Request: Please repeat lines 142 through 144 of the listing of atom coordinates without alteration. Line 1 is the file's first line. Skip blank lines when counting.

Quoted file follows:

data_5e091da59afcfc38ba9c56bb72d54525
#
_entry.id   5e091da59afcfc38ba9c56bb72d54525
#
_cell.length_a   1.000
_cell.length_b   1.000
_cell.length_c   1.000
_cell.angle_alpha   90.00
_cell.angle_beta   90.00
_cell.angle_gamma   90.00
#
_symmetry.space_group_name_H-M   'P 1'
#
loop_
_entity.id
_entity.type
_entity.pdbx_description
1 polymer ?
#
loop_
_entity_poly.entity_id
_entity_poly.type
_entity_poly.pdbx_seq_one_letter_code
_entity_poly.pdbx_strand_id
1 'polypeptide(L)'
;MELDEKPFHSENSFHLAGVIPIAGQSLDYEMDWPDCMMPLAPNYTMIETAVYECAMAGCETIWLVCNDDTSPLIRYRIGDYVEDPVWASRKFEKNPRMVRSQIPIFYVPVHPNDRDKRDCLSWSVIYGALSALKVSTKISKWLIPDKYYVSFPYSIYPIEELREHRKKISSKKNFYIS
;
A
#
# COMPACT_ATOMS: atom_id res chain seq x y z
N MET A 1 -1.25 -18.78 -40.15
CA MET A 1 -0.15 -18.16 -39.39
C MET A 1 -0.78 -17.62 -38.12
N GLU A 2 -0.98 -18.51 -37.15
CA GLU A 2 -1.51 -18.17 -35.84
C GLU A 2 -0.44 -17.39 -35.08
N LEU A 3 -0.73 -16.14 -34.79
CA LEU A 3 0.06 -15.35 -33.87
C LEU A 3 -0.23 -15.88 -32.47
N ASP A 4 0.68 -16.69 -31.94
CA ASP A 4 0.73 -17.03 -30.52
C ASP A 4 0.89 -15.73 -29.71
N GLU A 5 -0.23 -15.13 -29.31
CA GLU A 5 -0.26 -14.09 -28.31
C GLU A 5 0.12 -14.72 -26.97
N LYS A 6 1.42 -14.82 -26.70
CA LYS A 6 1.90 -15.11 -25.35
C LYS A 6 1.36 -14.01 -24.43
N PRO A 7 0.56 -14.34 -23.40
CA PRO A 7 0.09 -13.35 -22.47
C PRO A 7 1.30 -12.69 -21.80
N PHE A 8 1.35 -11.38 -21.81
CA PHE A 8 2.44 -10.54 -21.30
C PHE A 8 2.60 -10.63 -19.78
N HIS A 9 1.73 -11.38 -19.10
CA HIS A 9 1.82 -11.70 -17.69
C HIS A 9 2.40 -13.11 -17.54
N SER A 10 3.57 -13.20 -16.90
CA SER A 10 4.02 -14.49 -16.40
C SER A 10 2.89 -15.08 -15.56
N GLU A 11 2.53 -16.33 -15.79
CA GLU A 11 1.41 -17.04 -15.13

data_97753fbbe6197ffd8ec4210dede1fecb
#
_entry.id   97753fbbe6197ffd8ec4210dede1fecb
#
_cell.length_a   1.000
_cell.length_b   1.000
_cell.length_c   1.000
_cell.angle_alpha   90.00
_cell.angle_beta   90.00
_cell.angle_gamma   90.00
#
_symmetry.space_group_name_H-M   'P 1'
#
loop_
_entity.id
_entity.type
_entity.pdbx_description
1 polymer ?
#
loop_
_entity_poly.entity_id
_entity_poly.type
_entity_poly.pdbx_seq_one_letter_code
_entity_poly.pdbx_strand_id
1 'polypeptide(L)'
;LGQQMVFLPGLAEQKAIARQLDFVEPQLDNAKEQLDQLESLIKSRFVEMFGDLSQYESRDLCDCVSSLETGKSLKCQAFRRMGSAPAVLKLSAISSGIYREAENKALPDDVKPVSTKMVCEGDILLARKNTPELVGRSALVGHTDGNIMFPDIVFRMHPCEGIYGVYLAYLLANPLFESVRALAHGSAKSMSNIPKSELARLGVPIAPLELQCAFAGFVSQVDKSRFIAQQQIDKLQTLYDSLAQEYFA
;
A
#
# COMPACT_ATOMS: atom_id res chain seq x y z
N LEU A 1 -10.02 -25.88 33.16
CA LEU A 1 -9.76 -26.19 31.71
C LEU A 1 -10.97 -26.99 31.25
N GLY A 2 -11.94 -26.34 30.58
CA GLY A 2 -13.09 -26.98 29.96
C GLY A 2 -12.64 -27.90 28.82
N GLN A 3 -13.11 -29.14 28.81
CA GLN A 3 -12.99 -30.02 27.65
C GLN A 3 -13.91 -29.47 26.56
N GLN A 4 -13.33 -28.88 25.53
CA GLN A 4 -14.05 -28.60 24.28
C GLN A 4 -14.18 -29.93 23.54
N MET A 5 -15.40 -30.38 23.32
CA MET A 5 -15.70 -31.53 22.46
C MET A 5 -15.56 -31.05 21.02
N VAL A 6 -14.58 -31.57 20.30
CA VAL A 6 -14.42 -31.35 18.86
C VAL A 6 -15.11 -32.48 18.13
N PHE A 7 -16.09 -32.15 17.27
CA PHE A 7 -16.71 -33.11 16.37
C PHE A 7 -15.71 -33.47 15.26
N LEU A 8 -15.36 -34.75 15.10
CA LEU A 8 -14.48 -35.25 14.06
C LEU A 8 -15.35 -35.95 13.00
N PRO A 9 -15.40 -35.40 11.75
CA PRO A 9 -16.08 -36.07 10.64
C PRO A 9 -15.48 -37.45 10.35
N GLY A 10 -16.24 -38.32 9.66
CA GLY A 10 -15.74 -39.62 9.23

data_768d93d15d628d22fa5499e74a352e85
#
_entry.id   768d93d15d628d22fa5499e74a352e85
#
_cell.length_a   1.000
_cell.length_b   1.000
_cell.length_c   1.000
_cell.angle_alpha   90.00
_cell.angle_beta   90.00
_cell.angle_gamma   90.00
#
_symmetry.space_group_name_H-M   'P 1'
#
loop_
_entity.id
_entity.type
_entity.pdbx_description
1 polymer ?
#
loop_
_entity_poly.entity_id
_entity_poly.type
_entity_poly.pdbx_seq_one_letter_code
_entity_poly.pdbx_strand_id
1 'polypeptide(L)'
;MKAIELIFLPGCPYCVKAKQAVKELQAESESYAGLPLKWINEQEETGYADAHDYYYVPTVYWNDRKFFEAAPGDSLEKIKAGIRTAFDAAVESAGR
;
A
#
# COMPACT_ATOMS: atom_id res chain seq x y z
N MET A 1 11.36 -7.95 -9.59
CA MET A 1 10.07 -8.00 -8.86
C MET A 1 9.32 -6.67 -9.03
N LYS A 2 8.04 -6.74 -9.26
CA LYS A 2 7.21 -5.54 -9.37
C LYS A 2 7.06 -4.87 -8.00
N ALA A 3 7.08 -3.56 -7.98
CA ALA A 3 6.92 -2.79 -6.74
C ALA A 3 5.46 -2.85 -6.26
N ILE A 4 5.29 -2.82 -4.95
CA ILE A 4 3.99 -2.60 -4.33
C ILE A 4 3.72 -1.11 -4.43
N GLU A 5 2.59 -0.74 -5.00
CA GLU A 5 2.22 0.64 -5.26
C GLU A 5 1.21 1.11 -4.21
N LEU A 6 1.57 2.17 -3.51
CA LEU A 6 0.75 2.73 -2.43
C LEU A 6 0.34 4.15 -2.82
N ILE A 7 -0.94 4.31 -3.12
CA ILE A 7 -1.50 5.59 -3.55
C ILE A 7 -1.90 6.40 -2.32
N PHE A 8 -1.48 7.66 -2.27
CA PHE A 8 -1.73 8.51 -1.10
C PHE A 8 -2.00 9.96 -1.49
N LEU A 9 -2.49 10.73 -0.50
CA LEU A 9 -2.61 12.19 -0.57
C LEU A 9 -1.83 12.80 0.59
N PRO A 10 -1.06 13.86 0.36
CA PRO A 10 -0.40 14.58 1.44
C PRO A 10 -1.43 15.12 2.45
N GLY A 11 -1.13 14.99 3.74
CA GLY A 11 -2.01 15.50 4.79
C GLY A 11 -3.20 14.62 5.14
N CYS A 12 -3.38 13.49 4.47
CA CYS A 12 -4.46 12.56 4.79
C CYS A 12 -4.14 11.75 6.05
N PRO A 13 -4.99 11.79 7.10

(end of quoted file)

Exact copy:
_entity_poly.entity_id
_entity_poly.type
_entity_poly.pdbx_seq_one_letter_code